Hmmm. Having to teach the world about, well, the world is a pretty hefty burden. But if Time Magazine thinks Baltimore is up to it, who are we to deny them?
In a recent article, Time’s Katrina Gulliver argues that Baltimore is the secret star of two of our most beloved, recent crime dramas: The fictional HBO show The Wire, and the non-fiction podcast Serial. These two cultural products serve as a lens for the many ways that 20th and 21st century systems and politics have hurt America’s urban centers. The failed promise of low-income housing projects, the decline of industrial production, gang crime and the exponential growth of America’s prison population: it’s in those shows, and it’s also right here, Gulliver argues:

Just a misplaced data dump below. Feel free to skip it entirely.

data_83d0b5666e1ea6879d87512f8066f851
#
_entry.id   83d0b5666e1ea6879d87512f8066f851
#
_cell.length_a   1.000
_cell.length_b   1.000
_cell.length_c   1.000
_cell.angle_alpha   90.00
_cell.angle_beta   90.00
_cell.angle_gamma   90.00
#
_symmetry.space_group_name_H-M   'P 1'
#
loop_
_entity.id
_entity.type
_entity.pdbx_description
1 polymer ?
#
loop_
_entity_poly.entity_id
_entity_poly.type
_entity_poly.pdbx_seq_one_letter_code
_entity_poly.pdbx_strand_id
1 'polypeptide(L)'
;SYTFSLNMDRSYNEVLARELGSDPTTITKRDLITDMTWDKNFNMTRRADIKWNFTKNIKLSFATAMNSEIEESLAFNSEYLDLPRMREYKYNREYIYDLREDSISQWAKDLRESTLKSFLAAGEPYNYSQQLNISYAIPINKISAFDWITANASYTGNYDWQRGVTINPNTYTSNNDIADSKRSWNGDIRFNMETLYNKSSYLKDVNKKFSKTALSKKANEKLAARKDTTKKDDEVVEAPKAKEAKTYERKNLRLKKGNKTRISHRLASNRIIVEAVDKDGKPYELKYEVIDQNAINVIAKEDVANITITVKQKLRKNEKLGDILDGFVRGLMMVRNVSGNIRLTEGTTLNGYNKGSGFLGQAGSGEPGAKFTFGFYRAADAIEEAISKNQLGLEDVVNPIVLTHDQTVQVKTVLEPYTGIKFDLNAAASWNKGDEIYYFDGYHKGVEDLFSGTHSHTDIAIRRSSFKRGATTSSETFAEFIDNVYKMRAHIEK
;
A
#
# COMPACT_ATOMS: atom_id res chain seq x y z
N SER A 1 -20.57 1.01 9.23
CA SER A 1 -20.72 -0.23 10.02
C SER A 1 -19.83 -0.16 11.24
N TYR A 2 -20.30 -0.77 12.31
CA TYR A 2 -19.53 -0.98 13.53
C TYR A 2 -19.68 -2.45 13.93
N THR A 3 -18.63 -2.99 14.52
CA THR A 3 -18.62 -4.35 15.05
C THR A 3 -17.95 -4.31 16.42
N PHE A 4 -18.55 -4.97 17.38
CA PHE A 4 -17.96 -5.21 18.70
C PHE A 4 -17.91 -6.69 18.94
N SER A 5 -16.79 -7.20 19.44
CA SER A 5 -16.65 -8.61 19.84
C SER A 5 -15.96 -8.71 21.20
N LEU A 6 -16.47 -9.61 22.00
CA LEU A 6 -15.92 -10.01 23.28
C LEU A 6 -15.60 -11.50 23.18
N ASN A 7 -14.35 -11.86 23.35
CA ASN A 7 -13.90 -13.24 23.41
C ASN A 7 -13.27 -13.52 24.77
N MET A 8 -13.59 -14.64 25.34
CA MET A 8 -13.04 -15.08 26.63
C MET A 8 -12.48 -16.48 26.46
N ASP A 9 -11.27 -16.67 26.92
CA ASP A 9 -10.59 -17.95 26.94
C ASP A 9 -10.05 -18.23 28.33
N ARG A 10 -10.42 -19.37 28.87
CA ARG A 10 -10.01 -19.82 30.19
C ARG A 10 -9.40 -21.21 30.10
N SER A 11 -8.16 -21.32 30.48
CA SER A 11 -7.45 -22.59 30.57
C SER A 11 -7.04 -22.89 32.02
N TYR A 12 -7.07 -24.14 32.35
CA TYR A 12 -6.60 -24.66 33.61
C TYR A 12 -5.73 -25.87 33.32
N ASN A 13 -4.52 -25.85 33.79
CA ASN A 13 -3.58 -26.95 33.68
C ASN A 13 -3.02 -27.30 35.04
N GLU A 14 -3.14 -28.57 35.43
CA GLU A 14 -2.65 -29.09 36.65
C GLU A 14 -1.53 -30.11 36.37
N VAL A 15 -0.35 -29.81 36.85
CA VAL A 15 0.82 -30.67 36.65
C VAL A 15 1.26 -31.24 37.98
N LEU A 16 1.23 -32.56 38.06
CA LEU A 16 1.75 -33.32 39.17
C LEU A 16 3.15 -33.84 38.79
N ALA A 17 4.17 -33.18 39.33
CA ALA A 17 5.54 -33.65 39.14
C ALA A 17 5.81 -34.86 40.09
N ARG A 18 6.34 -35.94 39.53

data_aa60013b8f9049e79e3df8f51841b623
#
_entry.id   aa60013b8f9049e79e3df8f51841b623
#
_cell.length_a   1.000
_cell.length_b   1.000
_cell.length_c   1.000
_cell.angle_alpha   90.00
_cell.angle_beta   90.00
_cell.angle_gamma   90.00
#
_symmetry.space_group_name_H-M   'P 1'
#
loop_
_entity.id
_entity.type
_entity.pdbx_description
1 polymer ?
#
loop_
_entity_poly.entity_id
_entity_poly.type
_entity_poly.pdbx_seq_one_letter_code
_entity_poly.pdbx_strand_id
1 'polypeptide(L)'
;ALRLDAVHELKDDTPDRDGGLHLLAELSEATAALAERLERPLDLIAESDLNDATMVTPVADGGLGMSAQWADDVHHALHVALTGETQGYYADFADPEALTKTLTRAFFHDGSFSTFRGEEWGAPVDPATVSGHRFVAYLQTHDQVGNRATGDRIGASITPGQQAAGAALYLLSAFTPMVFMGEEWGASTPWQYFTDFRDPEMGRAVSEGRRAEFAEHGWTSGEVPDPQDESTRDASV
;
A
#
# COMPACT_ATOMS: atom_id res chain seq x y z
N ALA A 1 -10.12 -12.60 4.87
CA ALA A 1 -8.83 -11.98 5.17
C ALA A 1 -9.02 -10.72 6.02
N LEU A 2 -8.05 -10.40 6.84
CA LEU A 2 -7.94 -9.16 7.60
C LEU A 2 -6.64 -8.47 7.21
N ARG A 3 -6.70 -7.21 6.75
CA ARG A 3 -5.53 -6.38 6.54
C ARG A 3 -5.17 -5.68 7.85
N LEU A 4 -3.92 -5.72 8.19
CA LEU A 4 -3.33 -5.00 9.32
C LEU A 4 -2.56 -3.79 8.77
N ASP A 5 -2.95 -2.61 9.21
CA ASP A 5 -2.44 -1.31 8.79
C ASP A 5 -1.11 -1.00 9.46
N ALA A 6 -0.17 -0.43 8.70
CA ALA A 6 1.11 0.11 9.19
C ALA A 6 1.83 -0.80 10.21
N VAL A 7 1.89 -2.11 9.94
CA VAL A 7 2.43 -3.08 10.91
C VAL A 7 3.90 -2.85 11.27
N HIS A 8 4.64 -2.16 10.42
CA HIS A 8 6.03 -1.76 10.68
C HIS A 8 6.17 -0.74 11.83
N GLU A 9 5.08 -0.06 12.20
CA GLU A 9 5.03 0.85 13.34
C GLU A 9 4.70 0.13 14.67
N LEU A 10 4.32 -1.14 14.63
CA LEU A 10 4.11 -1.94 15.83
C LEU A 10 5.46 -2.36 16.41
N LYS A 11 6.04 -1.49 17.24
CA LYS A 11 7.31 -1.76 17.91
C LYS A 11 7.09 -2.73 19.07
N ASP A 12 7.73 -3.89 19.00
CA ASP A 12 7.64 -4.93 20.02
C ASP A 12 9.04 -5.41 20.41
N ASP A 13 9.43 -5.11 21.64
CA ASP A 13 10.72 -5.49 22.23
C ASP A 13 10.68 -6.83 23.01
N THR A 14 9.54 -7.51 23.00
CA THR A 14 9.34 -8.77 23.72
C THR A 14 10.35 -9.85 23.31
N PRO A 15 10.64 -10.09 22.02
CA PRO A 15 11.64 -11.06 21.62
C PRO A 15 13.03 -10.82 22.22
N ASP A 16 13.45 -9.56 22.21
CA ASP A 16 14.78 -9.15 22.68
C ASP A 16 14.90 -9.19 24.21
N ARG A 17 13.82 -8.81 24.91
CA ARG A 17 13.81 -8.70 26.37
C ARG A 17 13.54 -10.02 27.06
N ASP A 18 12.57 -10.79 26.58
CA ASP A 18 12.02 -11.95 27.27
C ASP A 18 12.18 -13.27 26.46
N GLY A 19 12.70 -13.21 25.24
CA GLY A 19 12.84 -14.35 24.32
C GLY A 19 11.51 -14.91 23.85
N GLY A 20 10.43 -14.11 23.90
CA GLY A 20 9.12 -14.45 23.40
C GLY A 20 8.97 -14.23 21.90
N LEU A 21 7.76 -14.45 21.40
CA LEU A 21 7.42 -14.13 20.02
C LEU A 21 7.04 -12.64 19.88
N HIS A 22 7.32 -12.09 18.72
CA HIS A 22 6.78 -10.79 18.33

By inviting us to witness those “sharing a dark corner of the American experiment,” as the show phrased it in Season 3, The Wire explains the recent history of Baltimore, a city that has been sidelined in American popular culture of the last generation. And though its story is specific, its broader message is the decline of the American Industrial Empire, and how one of the biggest cities in America became a byword for crime and decay: “Charm City” indeed.
Yikes. While we’re all for bringing more attention to systematic failures and exposing social ills, bearing the burden of being America’s tragic failed city is starting to feel a little… heavy. Someone out there needs to cast Baltimore as the star of a light-hearted romantic comedy or something. Please.
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